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A complete guide to the Data Protection Bill, 2021

The Data Protection Bill, 2021 is one of the most important pieces of legislation in Indian tech policy.

The report of the Joint Parliamentary Committee (JPC) on the Personal Data Protection (PDP) Bill was tabled in both Houses of Parliament on December 16, bringing us one step closer to India’s first data protection law, which will significantly impact how businesses collect data about users and the rights that users have over the data that is collected about them.

MediaNama has prepared a guide to the Data Protection Bill, 2021, that gives you an overview of the Bill, its history, concerns, and what people think about it.

  1. The Bills:
    1. JPC Report and Data Protection Bill, 2021 [download]
    2. Personal Data Protection Bill, 2019 [download]
    3. Personal Data Protection Bill, 2018 [download]
  2. Summaries of various key sections of the Data Protection Bill, 2021:
    1. Obligations of data fiduciaries [read]
    2. Personal data of children [read]
    3. Rights of individuals [read]
    4. Reporting of data breaches [read]
    5. Role of data protection officers [read]
    6. Data localisation norms and restrictions on cross border data transfer [read]
    7. Powers of the government and government access to data [read]
    8. Data Protection Authority (DPA) [read]
    9. Non-Personal Data (NPD) [read]
  3. Key Takeaways From The JPC Report Tabled In Parliament [read]
  4. Exclusive interview with JPC Chair PP Chaudhary [read]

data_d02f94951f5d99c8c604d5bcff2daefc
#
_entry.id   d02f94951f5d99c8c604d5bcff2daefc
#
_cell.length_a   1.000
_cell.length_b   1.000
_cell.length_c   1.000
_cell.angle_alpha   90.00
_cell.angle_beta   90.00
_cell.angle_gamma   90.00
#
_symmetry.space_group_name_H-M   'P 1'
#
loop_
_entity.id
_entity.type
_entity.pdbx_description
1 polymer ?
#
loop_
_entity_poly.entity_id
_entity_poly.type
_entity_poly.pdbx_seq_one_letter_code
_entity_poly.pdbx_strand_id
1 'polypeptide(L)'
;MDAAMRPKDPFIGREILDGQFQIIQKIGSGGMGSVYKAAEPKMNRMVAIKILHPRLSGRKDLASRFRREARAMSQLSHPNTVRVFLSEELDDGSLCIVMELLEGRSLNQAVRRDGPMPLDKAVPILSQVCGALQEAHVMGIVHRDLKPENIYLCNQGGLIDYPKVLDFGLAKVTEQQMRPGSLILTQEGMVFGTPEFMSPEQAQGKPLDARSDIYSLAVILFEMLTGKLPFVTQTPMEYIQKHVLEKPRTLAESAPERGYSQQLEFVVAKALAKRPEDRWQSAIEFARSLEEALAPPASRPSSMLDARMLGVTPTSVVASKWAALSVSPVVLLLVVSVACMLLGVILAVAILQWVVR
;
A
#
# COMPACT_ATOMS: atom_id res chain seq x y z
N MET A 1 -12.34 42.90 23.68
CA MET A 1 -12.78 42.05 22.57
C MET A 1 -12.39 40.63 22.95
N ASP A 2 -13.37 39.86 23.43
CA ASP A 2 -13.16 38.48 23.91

5. Dissent notes to the Data Protection Bill, 2021:
    1. All dissent notes [download]
    2. Summaries:
      1. Lok Sabha MP Manish Tewari [read]
      2. Lok Sabha MP Mahua Moitra and Rajya Sabha MP Derek O’Brien [read]
      3. Lok Sabha MP Ritesh Pandey [read]
      4. Rajya Sabha MP Dr. Amar Patnaik [read]
      5. Rajya Sabha MP Vivek Tankha [read]
      6. Rajya Sabha MP Jairam Ramesh [read]
      7. Lok Sabha MP Gaurav Gogoi [read]
  6. MediaNama’s Decoding India’s Data Protection Bill Event #NAMA:
    1. MP Ritesh Pandey On Data Protection Bill: Childrens Consent, DPA, Govt Access To Data; Hopes That Judiciary Will Add Checks And Balances [read]
    2. Obligations of Data Fiduciaries:
      1. Lower Age Of Consent, Limit Data Portability, Strengthen Data Breach Rules, And Introduce More Grounds For Processing Data [read]
      2. Financial Data, Non-Personal Data And Algorithmic Transparency Should Be Regulated Separately [read]
    3. Cross-Border Data Transfers 
      1. Restrictions On Cross-Border Data Transfer Will Hurt Indian Start-Ups That Depend On Global Tools [read]
      2. Issues Around Cross-Border Transfer Approval, Data Localisation, Adequacy, And Exemptions To Foreign Data [read]
    4. Data Protection Authority
      1. How Should The DPA Be Set Up And What Functions Should It Have [read]
    5. Government access to data
      1. How Government Access To Data Is Carved Out Of Fiduciary Obligations [read]
      2. How Can We Introduce Accountability For Surveillance Of Citizens? [read]
    6. User Rights
      1. Burden On Users To Establish Harm, Problems In Ascertaining Compensation Amount And More [read]